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Vocal Signature
By Dr Daniel K. Robinson
(2013)

These days I’m not much of a ‘doodler’. I don’t find myself doodling random patterns and sketches on pieces of paper while taking lecture notes or sitting through meetings; but this has not always been the case. I can remember that during my late primary and early high school years I passed many an hour in class (to my detriment) scribbling simple designs and decorations across countless pages. One recurring doodle that occupied my time was the development of my written signature. I’ve always been fascinated by people’s signatures. Some people content themselves with a cursive version of their name in block text, but I love those signatures that seem to express the personality of their namesake. Whether it is through flowing lines or expansive pen stroke, signatures offer individual distinction to the point that we use them to identify ourselves on certificates, contracts and credit cards. Our vocal signature is no different to that of the written kind. Vocal signatures identify us, allowing us to be singled out and heard as a distinct sound. It’s not hard to think of distinguished voices such as Mariah Carey, Michael Jackson, Sting and Adele because their voices hold a certain sound in our ear’s memory. For each of these well-known singers (and countless others) their voices have particular qualities, good and bad, that allow us to hear them on the radio and immediately know who the artist is. One of the many challenges facing young singers is the temptation to emulate their favourite artist. It’s not uncommon for new students of voice to express a desire to establish their own sound; often commenting that they feel their sound is ‘ordinary’ and lacking a desired ‘uniqueness’. So how do we develop a vocal signature that is unique? Here are a few tips to help you develop a vocal signature which others can identify as your unique sound: 1. No More ‘Sing-a-longs’: It’s all too easy (and fun) to sing-a-long to your favourite artist, but when it comes to practicing your vocals and learning new repertoire, it’s important to remove the ‘guide vocal’ (generally the covering artist) and work with either a backing track or live accompaniment. Why? When we practice along with the artist the temptation is too great to ‘copy’ the sounds of the lead vocal. You then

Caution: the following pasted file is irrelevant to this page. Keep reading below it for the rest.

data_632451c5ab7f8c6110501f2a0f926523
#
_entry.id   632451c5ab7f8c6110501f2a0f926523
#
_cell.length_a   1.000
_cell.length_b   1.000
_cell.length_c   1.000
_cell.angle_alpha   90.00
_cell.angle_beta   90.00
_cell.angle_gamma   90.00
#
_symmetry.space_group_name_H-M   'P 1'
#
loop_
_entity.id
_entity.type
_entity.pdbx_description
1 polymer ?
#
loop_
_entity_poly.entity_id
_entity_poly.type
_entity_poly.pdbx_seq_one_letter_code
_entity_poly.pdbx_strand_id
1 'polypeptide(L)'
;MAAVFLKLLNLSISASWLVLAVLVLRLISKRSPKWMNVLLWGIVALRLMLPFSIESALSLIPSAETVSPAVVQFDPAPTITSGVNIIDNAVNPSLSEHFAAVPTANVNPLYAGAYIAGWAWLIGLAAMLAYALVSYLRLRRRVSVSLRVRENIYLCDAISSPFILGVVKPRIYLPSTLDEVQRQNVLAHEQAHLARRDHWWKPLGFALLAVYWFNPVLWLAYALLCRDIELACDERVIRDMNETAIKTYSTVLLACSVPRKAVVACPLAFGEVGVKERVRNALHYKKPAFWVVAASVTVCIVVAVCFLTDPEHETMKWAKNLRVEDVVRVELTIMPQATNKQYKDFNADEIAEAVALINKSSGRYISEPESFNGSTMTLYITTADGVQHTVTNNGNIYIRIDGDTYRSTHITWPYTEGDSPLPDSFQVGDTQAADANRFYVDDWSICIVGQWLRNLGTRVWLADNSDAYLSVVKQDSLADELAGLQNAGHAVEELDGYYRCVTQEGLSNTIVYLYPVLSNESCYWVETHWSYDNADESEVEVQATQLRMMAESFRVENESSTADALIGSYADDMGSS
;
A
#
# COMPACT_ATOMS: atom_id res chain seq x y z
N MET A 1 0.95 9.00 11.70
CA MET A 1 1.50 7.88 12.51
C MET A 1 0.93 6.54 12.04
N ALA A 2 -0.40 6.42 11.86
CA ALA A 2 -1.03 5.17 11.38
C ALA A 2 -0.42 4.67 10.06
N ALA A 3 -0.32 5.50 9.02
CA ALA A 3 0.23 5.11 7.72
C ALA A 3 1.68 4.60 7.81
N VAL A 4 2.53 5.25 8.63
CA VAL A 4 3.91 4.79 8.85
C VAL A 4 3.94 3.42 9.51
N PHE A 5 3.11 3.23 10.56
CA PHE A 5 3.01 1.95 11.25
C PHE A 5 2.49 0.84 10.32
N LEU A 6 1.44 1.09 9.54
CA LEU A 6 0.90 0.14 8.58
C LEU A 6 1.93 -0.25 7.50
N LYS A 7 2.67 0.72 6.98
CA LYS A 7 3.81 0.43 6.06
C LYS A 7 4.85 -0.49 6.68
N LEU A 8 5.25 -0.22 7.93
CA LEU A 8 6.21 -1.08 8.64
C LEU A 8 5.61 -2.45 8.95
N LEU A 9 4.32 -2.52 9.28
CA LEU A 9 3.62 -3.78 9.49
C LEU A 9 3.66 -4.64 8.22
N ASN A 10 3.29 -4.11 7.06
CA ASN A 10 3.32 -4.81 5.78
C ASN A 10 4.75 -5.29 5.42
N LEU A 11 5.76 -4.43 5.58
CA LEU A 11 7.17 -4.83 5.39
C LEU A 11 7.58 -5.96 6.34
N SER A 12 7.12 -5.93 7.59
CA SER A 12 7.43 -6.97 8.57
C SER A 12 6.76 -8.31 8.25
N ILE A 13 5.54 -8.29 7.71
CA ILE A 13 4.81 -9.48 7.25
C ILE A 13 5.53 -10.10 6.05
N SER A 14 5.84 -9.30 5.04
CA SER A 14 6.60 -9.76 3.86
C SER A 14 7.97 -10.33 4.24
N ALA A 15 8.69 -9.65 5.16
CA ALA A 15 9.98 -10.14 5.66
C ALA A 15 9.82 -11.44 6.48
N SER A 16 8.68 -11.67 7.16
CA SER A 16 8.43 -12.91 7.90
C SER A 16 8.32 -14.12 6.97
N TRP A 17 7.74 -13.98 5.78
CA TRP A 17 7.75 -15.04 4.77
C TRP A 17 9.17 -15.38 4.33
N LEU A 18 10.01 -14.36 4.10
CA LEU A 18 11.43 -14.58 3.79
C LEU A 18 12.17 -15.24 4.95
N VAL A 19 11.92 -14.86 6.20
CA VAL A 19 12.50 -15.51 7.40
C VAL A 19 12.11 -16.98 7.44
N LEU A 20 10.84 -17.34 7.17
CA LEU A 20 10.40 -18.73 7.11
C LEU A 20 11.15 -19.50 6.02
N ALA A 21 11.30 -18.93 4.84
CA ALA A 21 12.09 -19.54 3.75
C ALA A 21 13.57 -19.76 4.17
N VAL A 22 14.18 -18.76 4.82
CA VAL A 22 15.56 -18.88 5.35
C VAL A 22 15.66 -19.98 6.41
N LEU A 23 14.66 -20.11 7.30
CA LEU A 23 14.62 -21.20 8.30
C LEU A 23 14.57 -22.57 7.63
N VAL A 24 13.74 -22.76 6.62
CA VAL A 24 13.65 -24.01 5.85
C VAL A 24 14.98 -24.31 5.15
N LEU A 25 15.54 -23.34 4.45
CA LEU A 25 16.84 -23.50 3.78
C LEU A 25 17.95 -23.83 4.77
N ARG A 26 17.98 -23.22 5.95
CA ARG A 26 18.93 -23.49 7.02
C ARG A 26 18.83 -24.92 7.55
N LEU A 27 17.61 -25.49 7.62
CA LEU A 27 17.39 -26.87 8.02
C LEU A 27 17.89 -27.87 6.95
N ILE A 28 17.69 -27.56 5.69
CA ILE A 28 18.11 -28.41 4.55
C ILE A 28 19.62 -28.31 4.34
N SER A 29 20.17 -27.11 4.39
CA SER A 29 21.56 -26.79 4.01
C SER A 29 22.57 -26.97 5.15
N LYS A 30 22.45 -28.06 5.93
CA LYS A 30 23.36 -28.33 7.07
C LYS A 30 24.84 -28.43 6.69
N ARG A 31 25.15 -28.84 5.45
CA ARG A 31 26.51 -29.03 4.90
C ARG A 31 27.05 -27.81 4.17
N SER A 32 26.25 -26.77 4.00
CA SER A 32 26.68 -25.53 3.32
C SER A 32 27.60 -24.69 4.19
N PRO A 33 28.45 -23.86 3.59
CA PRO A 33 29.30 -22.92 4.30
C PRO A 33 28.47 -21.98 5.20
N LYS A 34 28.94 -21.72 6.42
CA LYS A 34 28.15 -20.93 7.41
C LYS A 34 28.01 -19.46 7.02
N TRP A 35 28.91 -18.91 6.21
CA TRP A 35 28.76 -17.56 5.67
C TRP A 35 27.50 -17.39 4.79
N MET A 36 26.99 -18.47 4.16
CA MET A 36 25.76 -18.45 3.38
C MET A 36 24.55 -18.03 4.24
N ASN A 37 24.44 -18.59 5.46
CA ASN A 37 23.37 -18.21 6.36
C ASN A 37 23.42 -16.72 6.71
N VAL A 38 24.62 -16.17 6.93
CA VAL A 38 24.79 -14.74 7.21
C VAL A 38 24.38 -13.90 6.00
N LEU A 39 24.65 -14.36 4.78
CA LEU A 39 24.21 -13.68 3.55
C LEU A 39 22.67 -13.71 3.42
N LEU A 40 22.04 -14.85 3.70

© Dr Daniel K. Robinson - 2013 Page 1 of 3

Djarts Voice Coaching ~ www.djarts.com.au

run the risk of emulating their phrasing and vocal effects. Of course, in some cases this might be helpful (e.g. if you are performing in a tribute band), but if you are eager to develop your own vocal signature then approach the song as a clean canvas waiting for your individual brushstroke. 2. Experiment with Phrasing: It has been said that that which separates amateur singers from the professional vocalist is phrasing. Learning to ‘feel’ the time takes time (excuse the pun). Try singing through the song that you are working on and move the phrasing around; i.e. extend some phrases (by holding on to vowels) and cut other phrases short (by singing the consonant earlier than usual). The key here is ‘experimentation’. Try different things and allow the ‘feel’ of the song to direct you.

Frank Sinatra - the King of Phrase

3. Use Different Colours: The use of colour (resonance) and contrast when singing can completely change a song. One singer might choose to colour a song using bright tones while another might employ rich timbres. Again experimentation is vital. Some singers become known for their colouring. For example Michael Bublé is known for his rich baritone colours while Karen Carpenter was celebrated for her clean tones. 4. Employ Vocal Effects: The use of vocal effects, such as breathy sound (aspiration), vocal distortion, or glottal strokes are helpful tools for distinguishing one artist from another. When used expertly vocal effects build nuance into your vocal performance and further enhance your unique phrasing. Taking the time to develop a vocal signature is well worth the effort. Where possible I encourage you to establish a recognisable sound that is healthy and sustainable. All too often I work with singers whose vocal signature (the sound they have established their career on) is unhealthy and unsustainable. It’s very hard to completely change your vocal signature once your performance career has commenced. If your vocal signature is laced with detrimental habits that wear and tear at your vocal health then a troublesome pathway may await you. This being said, regardless of where you are in the development of your vocal signature, the important thing is to keep doodling. My written signature is quite different today when compared with the scrawling’s of my grade-nine self. So too with my voice. Allow your vocal signature to morph as you mature vocally. Remember the aim is to establish a unique and memorable vocal signature.

© Dr Daniel K. Robinson - 2013

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Djarts Voice Coaching ~ www.djarts.com.au

Who is Dr Daniel K. Robinson?

Daniel is a freelance artist and educator. In 2011 Daniel completed his Doctor of Musical Arts degree at the Queensland Conservatorium Grif ith University. He has served as National Vice President (2009–11) and National Secretary for the Australian National Association of Teachers of Singing (2006–11) and was awarded the ANATS National Certi icate of Recognition for service to the profession in 2012. Daniel is the principal Singing Voice Specialist for Djarts (www.djarts.com.au) and presents workshops and seminars to church singers across Australia and abroad. He and his wife Jodie have three children and live in Brisbane, Queensland Australia.

© Dr Daniel K. Robinson - 2013

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